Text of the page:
Americans are divided on whether states should be allowed to ignore federal laws which they regard as unconstitutional, with most Republicans favoring it.
The idea that states can ignore - or nullify - federal laws which they deem to be unconstitutional has a long history, with Thomas Jefferson and James Madison first articulating the idea that states can nullify unconstitutional laws. This view has been consistently rejected, however, with federal courts having the sole right to determine the constitutionality of a federal law. In recent months the issue has returned to prominence, with a number of states passing nullification laws which will supposedly prevent federal officials from enforcing new gun control laws. Kansas recently passed a law saying that any law which violates the second amendment does not apply in the state.
The latest YouGov research shows that Americans are, narrowly, opposed to the idea of nullification. 44% say that states should not be able to ignore federal laws, while 31% say that they should be able to.
The difference in attitudes between Republicans and Democrats is particularly striking. Republicans widely support the concept of nullification, with 55% supporting it and 24% opposing it. Among Democrats 62% oppose nullification and only 12% support it.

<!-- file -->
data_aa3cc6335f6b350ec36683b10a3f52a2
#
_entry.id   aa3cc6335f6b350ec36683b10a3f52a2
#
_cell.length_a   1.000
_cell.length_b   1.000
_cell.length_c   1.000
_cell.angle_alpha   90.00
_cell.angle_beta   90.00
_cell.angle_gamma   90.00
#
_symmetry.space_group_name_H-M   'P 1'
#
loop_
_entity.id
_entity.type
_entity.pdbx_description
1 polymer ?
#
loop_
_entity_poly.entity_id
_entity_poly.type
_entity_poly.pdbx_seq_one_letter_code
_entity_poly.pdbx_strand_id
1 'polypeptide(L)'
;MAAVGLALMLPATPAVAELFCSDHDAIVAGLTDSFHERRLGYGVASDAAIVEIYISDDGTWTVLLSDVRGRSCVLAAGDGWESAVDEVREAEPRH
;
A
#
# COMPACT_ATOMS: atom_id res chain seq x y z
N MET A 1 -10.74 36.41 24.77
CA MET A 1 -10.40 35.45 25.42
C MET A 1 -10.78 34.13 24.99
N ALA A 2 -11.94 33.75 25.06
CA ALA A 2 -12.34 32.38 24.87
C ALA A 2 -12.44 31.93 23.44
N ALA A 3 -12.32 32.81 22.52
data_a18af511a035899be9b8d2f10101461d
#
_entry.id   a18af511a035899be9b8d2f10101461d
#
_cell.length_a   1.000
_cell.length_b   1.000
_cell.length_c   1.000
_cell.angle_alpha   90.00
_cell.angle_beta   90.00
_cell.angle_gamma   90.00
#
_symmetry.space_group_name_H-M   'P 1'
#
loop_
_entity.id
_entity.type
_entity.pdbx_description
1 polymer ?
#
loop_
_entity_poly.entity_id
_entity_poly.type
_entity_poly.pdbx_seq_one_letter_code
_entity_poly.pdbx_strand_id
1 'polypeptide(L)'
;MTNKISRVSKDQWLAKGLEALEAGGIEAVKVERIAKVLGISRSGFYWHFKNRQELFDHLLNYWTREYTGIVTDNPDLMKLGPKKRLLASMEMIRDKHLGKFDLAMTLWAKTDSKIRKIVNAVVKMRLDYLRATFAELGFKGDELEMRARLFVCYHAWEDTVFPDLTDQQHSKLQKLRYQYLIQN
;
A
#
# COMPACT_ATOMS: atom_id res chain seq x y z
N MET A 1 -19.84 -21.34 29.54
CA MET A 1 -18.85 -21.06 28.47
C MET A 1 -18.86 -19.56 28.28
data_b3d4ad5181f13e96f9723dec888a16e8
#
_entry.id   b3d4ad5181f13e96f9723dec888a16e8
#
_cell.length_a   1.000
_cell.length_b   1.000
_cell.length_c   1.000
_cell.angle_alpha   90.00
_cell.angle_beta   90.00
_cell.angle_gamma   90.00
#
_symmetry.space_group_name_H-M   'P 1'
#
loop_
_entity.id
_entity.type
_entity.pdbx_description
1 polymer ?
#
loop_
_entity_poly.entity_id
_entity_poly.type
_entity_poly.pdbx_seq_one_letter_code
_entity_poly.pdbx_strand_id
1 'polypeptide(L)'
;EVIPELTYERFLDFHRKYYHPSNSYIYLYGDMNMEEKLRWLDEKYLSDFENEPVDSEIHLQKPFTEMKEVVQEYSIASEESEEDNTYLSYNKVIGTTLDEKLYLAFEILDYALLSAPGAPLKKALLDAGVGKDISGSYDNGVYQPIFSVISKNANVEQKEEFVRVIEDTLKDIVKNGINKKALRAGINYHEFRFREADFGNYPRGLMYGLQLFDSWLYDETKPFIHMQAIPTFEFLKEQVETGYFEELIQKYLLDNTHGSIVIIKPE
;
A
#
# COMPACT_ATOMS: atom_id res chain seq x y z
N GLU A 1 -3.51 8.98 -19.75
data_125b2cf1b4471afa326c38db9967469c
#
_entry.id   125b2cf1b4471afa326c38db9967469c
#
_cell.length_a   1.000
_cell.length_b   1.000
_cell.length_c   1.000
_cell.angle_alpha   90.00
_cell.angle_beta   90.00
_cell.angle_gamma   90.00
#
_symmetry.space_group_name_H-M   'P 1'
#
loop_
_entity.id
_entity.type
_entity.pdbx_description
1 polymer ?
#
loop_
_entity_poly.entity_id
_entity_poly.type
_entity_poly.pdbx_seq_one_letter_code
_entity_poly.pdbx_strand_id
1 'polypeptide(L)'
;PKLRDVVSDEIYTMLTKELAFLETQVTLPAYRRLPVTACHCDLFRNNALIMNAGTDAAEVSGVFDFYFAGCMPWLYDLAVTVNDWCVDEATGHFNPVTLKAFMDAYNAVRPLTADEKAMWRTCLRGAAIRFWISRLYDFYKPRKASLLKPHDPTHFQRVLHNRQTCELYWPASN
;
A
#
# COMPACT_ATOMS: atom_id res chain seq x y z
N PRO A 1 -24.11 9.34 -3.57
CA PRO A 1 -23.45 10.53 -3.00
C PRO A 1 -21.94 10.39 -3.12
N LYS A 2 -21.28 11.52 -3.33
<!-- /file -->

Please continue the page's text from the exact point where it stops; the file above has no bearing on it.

The differences are smaller, though still noteworthy, when responses are broken down by region. The south and the midwest are the most supportive of nullification, though in both regions people are marginally more likely to oppose than support nullification. Opinions in the northeast and west are, however, much more likely to be hostile to nullification. This correlates with the partisan split, as the south and midwest are more heavily Republican than the west and northeast.
From a historical perspective, the results are a dramatic reversal. The Republican party was long characterised during the era of Lincoln and the Civil War by strong support for federal supremacy and opposition to nullification and secession, while Democrats generally supported broader rights for states.
Full results can be found here.
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